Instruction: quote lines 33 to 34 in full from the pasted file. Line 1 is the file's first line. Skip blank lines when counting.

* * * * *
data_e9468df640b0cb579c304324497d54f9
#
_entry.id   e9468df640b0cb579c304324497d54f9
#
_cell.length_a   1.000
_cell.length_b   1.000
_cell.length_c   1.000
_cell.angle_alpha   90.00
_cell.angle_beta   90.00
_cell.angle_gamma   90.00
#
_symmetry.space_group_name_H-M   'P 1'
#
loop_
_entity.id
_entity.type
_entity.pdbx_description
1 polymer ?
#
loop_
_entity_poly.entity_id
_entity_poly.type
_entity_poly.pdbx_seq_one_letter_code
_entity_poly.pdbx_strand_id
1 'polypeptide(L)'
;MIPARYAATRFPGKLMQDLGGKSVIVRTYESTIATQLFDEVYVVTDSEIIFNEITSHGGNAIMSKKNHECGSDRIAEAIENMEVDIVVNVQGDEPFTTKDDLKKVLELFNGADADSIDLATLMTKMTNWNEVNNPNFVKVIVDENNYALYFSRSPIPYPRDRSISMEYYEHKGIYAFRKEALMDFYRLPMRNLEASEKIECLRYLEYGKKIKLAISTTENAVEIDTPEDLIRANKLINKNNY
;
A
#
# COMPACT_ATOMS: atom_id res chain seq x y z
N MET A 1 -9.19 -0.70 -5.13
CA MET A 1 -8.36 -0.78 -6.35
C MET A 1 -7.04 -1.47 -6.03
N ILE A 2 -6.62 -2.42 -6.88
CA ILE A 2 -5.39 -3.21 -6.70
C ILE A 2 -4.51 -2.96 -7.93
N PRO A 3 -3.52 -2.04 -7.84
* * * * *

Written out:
C MET A 1 -7.04 -1.47 -6.03
N ILE A 2 -6.62 -2.42 -6.88